Have you ever wondered why zebras don't get ulcers? I honestly have never wondered this and have never really thought much about zebras before. And before this past year, I never thought much about how anxiety can manifest into physical symptoms. But after the last year I had, ulcers and all, it was clearly time for me to start thinking about it. My therapist encouraged me to read the book Why Zebras Don’t Get Ulcers by Robert Sapolsky to better understand how stress can physically affect your body. I’m really excited about this book and what I’ve learned so far, so I’m going to start a new series where I dive into a few topics from this book throughout the next few months and share what I am learning. Quite honestly, I do not think enough people know how anxiety can be more than just what is happening in your brain. It can affect every area of your body.
So let’s kick this off with ulcers. According to this book, this was really the first medical problem that started the conversation about anxiety’s effects on your body. You might be wondering, “what exactly is an ulcer?” Great question. It is a hole in the wall of your stomach. There are ulcers that can form in other areas of your body too but I’m only going to focus on the kind that I had. Clearly I am not a doctor but a hole in any organ doesn’t sound good, right? There are some ulcers that are formed by bacteria so even if you live a stress free life you still might be lucky enough to be diagnosed with one someday. But this wasn’t the case for my ulcer. I was going through the most stressful time of my life which made my body decide it was time to do something dramatic. Something to force me to stop and realize the effect stress was having on not only my mind but on my body as well.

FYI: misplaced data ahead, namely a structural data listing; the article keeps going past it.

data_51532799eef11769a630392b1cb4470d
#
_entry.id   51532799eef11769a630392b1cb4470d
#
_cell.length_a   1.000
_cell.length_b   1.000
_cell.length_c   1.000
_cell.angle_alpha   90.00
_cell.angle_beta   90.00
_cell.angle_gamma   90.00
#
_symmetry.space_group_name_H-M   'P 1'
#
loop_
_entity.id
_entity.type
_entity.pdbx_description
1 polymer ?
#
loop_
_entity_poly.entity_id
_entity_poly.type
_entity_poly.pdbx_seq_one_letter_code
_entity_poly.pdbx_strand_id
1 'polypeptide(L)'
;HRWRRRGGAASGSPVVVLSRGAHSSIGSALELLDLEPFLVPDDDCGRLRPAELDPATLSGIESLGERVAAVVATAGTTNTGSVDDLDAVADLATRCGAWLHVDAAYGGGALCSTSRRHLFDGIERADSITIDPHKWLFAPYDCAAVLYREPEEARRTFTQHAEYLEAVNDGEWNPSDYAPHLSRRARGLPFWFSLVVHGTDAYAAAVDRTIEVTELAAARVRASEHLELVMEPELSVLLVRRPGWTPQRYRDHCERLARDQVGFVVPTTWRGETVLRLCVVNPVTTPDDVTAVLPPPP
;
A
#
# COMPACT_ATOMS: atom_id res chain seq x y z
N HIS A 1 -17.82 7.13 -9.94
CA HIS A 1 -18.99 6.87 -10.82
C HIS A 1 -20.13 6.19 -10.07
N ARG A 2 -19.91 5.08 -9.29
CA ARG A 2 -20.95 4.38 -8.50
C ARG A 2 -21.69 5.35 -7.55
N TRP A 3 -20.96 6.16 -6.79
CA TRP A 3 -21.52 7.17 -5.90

I’ve always been told that stress causes your body to create more acid which then leads to an ulcer. But I’m learning from this book that it’s actually the opposite. More stress equals less acid. So during extremely stressful situations your stomach decides to say, “hey, let me take a break” and starts cutting corners. Basically what happens is since there isn’t much acid, your stomach cuts back on making your lining really strong which will eventually leave you vulnerable to other issues, like an ulcer. Which is exactly what happened to me.
So how did I know I had an ulcer? Like many people, whenever I start to feel any symptom pop up I turn to Google. I started feeling nauseous all the time and had what felt like a fire in my stomach. It was a burning sensation that I couldn’t really describe. I typed all this information into Web MD and it kept coming back as symptoms of an ulcer. Whenever I’ve used Web MD in the past, I’ve gone down dark rabbit holes that led me to issues and symptoms I wasn’t even experiencing. But this was the one time my research actually paid off and helped inform me to advocate for what I believed was happening in my body. Which is a huge lesson I’ve learned over the past year. You are your body’s biggest advocate.
My ulcer formed a couple months after my breakup which made me question the timing and wonder why it was all of a sudden hitting me at once. I was out of the storm. Why was I starting to feel even worse? But since reading this book, it now makes perfect sense. It’s like I was a cartoon character and the light bulb finally went off in my head. Stress related ulcers are formed not so much during the stressful situation but more likely during the recovery. Since your body is cutting corners during stressful periods it isn’t prepared to handle when you acid levels return to normal during non-stressful times. This creates the perfect opportunity for an ulcer to form. Reading this has helped me better understand my body and how stress was affecting it even after the storm had cleared.
It is really crazy how our bodies work and process all the outside factors of our life. As someone who has struggled with anxiety for a long time, I was totally unaware of the bigger impact it can have on my body. After learning about ulcers and anxiety in general, I am becoming more aware of how I am physically feeling when anxiety is present. Listen to your body and trust your gut when something feels wrong. I can’t begin to tell you how many doctor appointments I’ve gone to before getting to the bottom of how I was feeling. So trust the feelings that you are having. And if you are curious about what other ways anxiety and stress can affect your body, stay tuned for a future post because I am learning so much from this book and I can't wait to share.
Click here if you want to buy Why Zebras Don’t Get Ulcers